Take Me On (Take Me Duet Book 1)

By: Stephanie Summers

PROLOGUE


The deep, somber voice of the man I gave my whole heart to fills the air around me. Lyrics of the lost love of his life assault my mind, pulling me back to a time when we were inseparable. Standing frozen in place, I know undoubtedly those words are meant for no one but me as I see him for the first time in over a year. The stage where he stands is less than fifty feet away, but his presence is felt in every corner of the room.

As his lyrics wash over the chaos of the crowd, he takes control of them, bidding them to feel the emotion pouring from his voice. His gaze seeks me out though I know he can’t possibly see me. His eyes close and everything else but the two of us disappears.

His voice finds its way to me, forcing everything else to melt into the background as it wraps around me much like his arms used to. Each word escaping his lips is like a hammer smashing to bits the wall I’ve built around my heart. Try as I might to repress them, plump tears form at the corners of my eyes as I think back to what he did for me and how much he cared when no one else seemed to even notice I was broken.

I thought I would be okay seeing him from afar, but I’m not. I want to run up on that stage like a mad woman, drop to my knees, and beg him to take me home and make the pain stop for both of us. I have to get out of here now… before I do something stupid… before the man I’m here with notices my heart still belongs to Ash London.

10 days earlier...

Looking down the tracks for a glimpse of the train, like that action alone will make it appear sooner, I shift my weight back and forth impatiently. Sadly, patience is a virtue I no longer possess, though I never had much to begin with. I’ve had enough of the stench of urine and rats scurrying about on the tracks below. I’m ready to get above ground once more so I can get to a brunch date with my best friend, Tori Tabor. Just my fucking luck, the train is running late when I have somewhere important to be. Isn’t that how it always is?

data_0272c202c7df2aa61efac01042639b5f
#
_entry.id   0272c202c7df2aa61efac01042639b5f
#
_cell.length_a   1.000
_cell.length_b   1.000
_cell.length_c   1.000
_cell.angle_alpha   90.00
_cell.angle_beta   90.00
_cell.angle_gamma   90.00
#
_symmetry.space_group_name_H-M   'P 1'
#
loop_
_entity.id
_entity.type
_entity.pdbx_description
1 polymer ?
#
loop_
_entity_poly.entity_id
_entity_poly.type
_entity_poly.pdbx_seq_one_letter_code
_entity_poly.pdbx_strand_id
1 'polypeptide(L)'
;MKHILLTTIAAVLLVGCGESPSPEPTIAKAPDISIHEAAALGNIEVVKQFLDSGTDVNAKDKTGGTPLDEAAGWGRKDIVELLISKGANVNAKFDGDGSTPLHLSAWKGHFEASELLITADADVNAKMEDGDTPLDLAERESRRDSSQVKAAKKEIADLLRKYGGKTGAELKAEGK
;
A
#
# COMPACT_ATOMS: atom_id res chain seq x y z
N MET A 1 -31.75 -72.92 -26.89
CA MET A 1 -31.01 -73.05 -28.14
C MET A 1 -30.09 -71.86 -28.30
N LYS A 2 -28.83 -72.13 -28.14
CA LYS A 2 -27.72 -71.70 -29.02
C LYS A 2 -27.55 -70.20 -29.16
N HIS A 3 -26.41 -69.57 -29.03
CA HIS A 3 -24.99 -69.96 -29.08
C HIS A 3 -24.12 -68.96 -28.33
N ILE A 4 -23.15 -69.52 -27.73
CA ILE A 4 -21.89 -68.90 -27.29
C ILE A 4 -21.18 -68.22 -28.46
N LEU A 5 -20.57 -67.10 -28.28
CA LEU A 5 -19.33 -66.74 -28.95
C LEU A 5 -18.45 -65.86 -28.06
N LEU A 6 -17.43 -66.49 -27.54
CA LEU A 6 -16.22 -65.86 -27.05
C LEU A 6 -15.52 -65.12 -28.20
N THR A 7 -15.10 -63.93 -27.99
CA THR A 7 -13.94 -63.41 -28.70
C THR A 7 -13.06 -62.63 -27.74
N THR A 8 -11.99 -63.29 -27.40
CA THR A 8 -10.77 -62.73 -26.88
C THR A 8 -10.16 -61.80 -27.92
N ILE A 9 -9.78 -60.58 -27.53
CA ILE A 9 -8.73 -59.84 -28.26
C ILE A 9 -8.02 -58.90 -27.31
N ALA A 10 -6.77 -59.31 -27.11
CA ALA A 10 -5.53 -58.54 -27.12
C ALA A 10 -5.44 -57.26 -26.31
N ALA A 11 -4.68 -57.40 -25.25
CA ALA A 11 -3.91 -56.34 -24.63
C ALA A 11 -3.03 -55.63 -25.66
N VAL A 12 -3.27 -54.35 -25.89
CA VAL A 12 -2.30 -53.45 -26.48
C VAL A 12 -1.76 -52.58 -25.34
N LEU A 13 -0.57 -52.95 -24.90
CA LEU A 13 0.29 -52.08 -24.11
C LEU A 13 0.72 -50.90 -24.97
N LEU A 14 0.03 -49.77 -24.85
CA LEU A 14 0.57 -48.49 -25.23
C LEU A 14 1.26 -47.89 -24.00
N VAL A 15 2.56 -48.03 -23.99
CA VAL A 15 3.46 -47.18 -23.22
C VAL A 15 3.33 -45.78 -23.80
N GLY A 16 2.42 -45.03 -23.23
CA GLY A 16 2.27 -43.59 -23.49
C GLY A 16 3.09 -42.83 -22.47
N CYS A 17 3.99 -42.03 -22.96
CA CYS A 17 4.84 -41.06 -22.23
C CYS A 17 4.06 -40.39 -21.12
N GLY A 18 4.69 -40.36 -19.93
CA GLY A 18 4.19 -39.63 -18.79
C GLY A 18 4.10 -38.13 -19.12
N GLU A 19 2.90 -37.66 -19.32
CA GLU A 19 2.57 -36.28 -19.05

Finally, the train arrives, and I push my way on, but give up my potential seat to an elderly lady who needs it more than I do. More and more people crowd on, and I’m starting to feel like a canned sardine. The guy next to me, with his unkempt hair and mouth hanging agape, leers at me with a dead-behind-the-eyes stare the entire trip. I inch away from him as best I can, but it just seems like every time I look up, he’s that much closer. Why do I always attract the attention of weirdos? I sometimes wonder if I have a sign on my forehead that says, “Hey! You there, nut job! Pay attention to me!”

As the train nears my destination, I’m ready to disembark and get to the restaurant. The train slows, grinding to a halt, as a throng of people try to exit while narrowly avoiding those cramming their way on. Chaos ensues, and I barely make it off the train in time.

I rush up the steps, making sure I have left Mr. Weirdo far behind. The warm summer air greets me as I emerge and hurry toward my destination. I have several blocks to go, and as I finally approach the home stretch, I rush down 9th Avenue and to the restaurant where I’m meeting Tori.

Glancing into the restaurant window as I get closer to the door, I spot Tori sitting just inside. Waving to her, I enter and squeeze past a small group of people crowding the aisle.

“I’m so sorry I’m late. The train was held up. Have you been here long?”

“Just got here. I was afraid I had left you waiting.”

“Oh, good, so we were both late. No harm, no foul,” I say, plopping myself down on the chair.

A tall thirty-something waiter casually strolls over to our table. He takes our drink orders and gives us a few minutes to look over the menu.

“He was a cutie. Maybe you should give him your number,” Tori says with a twinkle in her eye.

“Yeah, and maybe a monkey will fly out of my ass. Oh, look…” I say, pointing at nothing, “there goes a pig flying by, too.”

Tori laughs, rolling her eyes at me in the process. She always tries to get me to hit on some guy, and I never do. Seriously, she’s done this since high school. Some things never change.

She glances toward the floor. “Let me see the shoes. Did you go shopping?” Tori and I have shared a major shoe addiction for years.

“No, I didn’t. I’ve had these for a year or so.” One foot adorned with a black Giuseppe Zanotti strappy sandal with a three inch heel emerges from underneath the table. I fail to remind her that I very rarely ever go shoe shopping anymore, despite the rush it used to give me. It’s just one of the many parts of myself I entangled with him that no longer gives me the joy it once did.

“They’re quite lovely, Lila,” Tori says as she admires them like the shoe junkie she is. “Did you get the invitation to the opening yet?” Her raised eyebrows and wide eyes give away her excitement. She’s been working hard for months to open up her own rock and roll nightclub.

“I did, and can I just say that it looked fabulous? It really captured the feel you’re going for.”

“Thank you! I designed it myself…” Drumming her fingers on the menu, her eyes dart to the floor and back up at me. “So?”

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